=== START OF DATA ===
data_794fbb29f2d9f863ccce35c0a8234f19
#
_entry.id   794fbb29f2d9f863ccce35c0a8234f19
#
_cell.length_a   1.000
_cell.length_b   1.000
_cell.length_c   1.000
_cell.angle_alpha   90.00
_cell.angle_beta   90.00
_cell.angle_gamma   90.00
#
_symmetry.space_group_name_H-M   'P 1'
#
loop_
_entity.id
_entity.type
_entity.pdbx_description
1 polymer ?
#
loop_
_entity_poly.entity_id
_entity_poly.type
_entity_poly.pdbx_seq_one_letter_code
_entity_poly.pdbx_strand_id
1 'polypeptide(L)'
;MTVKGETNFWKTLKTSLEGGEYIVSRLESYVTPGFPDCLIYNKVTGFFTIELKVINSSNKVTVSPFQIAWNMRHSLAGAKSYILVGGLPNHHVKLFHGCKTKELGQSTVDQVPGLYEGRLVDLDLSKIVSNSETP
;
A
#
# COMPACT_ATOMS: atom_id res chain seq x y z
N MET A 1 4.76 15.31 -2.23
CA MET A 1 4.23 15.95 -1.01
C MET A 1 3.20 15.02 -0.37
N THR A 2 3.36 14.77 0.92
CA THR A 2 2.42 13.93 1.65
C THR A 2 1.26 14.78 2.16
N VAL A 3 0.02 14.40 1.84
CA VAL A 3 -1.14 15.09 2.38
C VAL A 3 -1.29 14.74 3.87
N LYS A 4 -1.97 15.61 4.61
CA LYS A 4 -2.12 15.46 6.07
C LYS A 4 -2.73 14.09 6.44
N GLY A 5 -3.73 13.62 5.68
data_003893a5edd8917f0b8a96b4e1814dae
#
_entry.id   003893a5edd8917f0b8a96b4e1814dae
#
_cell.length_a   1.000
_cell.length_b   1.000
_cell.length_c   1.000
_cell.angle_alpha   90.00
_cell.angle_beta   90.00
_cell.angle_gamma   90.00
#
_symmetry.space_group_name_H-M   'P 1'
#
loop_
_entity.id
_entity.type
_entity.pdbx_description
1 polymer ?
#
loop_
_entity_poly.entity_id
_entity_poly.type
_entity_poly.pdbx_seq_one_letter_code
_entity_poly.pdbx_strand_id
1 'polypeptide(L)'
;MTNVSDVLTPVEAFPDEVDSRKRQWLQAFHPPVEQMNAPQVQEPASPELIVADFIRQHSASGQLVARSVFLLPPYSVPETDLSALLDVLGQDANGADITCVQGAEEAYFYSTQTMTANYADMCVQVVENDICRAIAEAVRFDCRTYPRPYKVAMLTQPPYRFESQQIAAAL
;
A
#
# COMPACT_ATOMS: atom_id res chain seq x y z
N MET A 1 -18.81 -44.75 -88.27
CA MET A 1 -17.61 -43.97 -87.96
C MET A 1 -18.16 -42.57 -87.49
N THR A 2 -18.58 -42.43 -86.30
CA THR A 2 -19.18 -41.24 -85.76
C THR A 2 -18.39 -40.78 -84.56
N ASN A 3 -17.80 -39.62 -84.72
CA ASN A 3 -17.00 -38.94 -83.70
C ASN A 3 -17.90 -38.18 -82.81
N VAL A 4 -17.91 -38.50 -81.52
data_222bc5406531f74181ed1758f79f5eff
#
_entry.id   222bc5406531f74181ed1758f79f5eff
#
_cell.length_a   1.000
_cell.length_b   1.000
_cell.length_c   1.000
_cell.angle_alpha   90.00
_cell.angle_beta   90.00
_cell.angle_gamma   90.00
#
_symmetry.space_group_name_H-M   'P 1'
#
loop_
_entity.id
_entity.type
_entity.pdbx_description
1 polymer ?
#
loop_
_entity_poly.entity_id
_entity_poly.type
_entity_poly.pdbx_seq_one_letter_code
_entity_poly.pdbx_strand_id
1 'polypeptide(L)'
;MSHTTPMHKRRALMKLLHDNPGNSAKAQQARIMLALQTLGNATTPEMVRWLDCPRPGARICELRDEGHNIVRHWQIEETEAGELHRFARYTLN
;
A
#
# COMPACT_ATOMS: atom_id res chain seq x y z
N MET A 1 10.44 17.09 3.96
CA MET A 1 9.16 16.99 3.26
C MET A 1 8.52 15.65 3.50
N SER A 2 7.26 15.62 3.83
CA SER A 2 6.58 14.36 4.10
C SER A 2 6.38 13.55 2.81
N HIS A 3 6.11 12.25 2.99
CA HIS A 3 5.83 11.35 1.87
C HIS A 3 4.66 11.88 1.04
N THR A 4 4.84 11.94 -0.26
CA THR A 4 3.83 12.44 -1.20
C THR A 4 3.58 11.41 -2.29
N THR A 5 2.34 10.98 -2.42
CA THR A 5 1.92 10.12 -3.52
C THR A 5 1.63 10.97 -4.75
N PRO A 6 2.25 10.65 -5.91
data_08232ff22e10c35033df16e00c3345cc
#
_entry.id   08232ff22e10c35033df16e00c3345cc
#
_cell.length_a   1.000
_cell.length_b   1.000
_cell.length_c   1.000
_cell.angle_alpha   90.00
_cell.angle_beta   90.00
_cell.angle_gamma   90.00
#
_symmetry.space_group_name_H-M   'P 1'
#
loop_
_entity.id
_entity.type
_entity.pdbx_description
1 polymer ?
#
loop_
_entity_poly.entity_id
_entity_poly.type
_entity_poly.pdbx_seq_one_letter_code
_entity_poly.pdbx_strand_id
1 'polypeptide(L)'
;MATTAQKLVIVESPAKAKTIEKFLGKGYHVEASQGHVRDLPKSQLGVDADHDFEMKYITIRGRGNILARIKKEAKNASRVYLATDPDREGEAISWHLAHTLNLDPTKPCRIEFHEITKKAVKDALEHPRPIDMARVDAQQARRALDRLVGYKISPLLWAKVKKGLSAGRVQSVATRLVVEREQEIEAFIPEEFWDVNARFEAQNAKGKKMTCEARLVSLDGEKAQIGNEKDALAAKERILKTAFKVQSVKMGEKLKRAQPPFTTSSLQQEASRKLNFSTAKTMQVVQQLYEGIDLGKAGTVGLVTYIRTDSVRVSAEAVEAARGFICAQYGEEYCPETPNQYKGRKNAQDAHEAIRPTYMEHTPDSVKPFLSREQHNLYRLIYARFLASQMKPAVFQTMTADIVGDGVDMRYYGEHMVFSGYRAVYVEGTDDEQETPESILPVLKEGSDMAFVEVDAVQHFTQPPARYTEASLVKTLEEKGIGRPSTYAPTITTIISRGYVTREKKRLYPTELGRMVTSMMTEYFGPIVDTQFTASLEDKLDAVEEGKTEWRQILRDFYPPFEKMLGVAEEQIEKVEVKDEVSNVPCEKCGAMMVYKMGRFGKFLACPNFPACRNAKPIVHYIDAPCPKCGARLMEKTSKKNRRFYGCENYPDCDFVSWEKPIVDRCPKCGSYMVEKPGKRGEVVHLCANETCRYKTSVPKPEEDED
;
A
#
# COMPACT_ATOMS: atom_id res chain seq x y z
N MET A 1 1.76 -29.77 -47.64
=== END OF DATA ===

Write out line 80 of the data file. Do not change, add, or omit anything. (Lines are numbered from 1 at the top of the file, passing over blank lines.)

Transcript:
N ASN A 3 -17.80 -39.62 -84.72